If asked to list the ten best rock albums of all time, this is the only pop metal release that might make the list; it's certainly the only Reagan-era material that can compete with the White Album and Rumours and Electric Warrior. Appetite for Destruction is an Exile on Main Street for all the kids born in '72, except Appetite rocks harder and doesn't get boring in the middle. It bastardizes every early Aerosmith record, but all the lyrics are smarter and Axl is a better dancer.
Part of the credit for the success of this five-headed juggernaut has to go to Nigel Dick, the faceless fellow who directed all the videos for GNR's early singles. One needs to remember that Appetite was out for almost a year before it cracked the Billboard Top 10 in 1988. Most people assume that this was because of the single "Sweet Child 0' Mine," but the real reason was the video for "Welcome to the Jungle." The first fifteen seconds of that vid explain everything we need to know:
Axl gets off a bus in downtown L.A. with a piece of friggin' hay in his mouth (and evidently, he didn't do much chewing during the twenty-six-hour bus ride from Indiana, because it still looks pretty fresh). The first time I heard this song, I was riding the Octopus at the North Dakota State Fair in Minot, and I had no idea what the fuck it was supposed to be about—but I still kinda liked it. When I saw this video two months later, I realized that Axl wasn't welcoming me to the jungle, people were welcoming him. Suddenly, the whole album made a lot more sense: Axl Rose was screaming because he was scared.
From the brazen misogyny of "It's So Easy" to the pleading vulnerability of "Rocket Queen," the album is a relentless exercise in high-concept sleaze. "Nightrain" is my personal favorite; Axl insists he's "one bad mutha," and he proves it by waking up his whore and making her buy four dollar wine with her Visa card. "Mr. Brownstone" is hard funk on hard drugs, and it cleverly tells us how rock stars are supposed to live — you wake up at seven, you get out of bed at nine, and you always take the stage two hours late. "Paradise City" is probably the musical high point; it has GNR's signature soft-heavy-soft vocal sequence and the best chorus in metal history. "Paradise City" still seems like a disco classic waiting to happen.
The flip side is a little dirtier, starting with the unsettling "My Michele" and the semisweet "Think About You." The material is dark and purposefully hidden (kind of like Slash's eyes, I suppose), and the drums are ferocious; it sounds like Steven Adler is setting off cherry bombs in his drum kit. And through it all, the guitar playing is stellar. On Appetite for Destruction, Slash invented a new style of playing that's best described as "blues punk." He simultaneously sounds raw and polished — the master craftsman who came to work loaded. It was a style that sold 15 million records, but almost nobody managed to copy it (including Slash, who never really got it right again — even when he consciously tried on 1993's The Spaghetti Incident?).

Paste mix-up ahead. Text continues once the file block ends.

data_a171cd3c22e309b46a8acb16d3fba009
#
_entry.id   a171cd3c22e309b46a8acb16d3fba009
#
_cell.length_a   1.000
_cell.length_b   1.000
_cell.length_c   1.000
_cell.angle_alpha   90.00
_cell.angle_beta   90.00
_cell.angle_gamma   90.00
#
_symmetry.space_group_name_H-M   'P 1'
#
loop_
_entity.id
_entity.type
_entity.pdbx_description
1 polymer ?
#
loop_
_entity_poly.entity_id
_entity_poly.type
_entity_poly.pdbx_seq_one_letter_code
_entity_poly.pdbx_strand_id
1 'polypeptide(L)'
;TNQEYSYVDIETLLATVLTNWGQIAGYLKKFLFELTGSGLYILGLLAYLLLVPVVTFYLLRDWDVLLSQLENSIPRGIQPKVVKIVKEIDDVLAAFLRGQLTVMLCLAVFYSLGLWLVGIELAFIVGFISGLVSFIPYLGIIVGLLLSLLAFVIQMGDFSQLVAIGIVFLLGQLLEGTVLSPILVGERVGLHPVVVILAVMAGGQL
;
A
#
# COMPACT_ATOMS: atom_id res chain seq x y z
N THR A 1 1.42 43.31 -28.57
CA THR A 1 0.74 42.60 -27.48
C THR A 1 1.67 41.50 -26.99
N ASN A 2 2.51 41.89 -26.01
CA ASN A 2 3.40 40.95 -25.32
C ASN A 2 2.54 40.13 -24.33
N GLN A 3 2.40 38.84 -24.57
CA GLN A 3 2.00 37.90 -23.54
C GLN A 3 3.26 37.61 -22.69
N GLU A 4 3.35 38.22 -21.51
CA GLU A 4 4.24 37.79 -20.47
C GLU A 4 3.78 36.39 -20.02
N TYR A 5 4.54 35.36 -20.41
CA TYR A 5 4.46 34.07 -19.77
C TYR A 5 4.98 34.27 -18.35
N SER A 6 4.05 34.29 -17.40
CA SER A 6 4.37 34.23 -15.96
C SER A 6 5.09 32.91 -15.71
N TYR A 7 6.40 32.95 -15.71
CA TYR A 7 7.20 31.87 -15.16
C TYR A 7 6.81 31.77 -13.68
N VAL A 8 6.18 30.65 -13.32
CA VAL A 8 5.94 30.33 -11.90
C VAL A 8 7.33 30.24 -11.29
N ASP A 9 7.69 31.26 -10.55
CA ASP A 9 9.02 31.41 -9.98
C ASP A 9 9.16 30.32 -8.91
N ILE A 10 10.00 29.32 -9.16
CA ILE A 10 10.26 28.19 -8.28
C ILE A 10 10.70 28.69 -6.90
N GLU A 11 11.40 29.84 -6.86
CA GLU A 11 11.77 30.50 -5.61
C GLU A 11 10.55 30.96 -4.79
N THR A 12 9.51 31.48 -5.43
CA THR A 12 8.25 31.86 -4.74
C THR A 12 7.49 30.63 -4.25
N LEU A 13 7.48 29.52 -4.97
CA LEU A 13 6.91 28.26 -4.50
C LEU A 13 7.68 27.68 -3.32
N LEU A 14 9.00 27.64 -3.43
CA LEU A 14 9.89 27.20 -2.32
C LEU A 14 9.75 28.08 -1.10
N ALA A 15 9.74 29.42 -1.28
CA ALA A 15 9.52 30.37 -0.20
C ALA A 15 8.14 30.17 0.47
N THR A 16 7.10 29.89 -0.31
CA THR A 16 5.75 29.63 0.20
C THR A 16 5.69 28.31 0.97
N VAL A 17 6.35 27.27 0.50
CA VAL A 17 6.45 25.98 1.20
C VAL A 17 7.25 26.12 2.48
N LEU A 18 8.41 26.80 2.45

There are those who will argue that the best thing that could have happened to Guns N' Roses would have been death, probably in about 1991. They were certainly on the right path (in fact, the rumor persists that David Geffen wanted Use Your Illusion to be a double album because he suspected someone in the band would be dead before they could cut anything else). From a romantic (read: selfish) perspective, there's some truth to this argument; it would be nice if Appetite for Destruction was all we really knew about this band of gypsies; Axl would have never lost his hair and the Gunners would have never become such bloated disasters.
Since Rose legally obtained the rights to the name Guns N' Roses in 1991, GNR is Axl Rose for all practical (and impractical) purposes. Put Axl onstage with the starting five of the Quad City Thunder, and that qualifies as "the new Guns N' Roses." The group still exists, but it's almost like comparing Jefferson Airplane to Starship:
As I write this, the ever-evolving lineup consists of Axl, Dizzy Reed, former Replacements' bassist Tommy Stinson, Buckethead (a robot-obsessed guitar freak who wears a Kentucky Fried Chicken bucket on his dome), Robin Finck of Nine Inch Nails, Brian "Brain" Mantia (the drummer from Primus who replaced Josh Freese, the guy from the Vandals who played on the new Guns record but has also quit the band since the album's completion), and what amounts to Axl's buddies from high school.
The next album's working title is Chinese Democracy and it's rumored to be aggressive industrial metal in the spirit of Led Zeppelin, filtered through the sensibilities of Stevie Wonder; I can only imagine what this will be like, although it's safe to assume it will be twice as good as Izzy Stradlin and the Ju Ju Hounds, three times as good Slash's Snakepit, and five hundred times better than anything Duff McKagan ever released. But it will never be as good as this, and I suspect Axle' knows it.
(This analysis was somewhat complicated by the May 11, 2000, issue of Rolling Stone magazine, which essentially described Rose as a nocturnal New Age freak who spends much of his time in Sedona, a pseudo-spiritual Narnia in the Arizona desert. The article implied Chinese Democracy will probably never be released, but I'm confident it will eventually come out—however, I have no clue when that will be. When I started writing this manuscript in 1998, I jokingly said I wanted to have it published before the next GNR record, and (at this point) I think I still have a legitimate shot.)
SOURCE: Chuck Klosterman, Fargo Rock City
posted 3:23 PM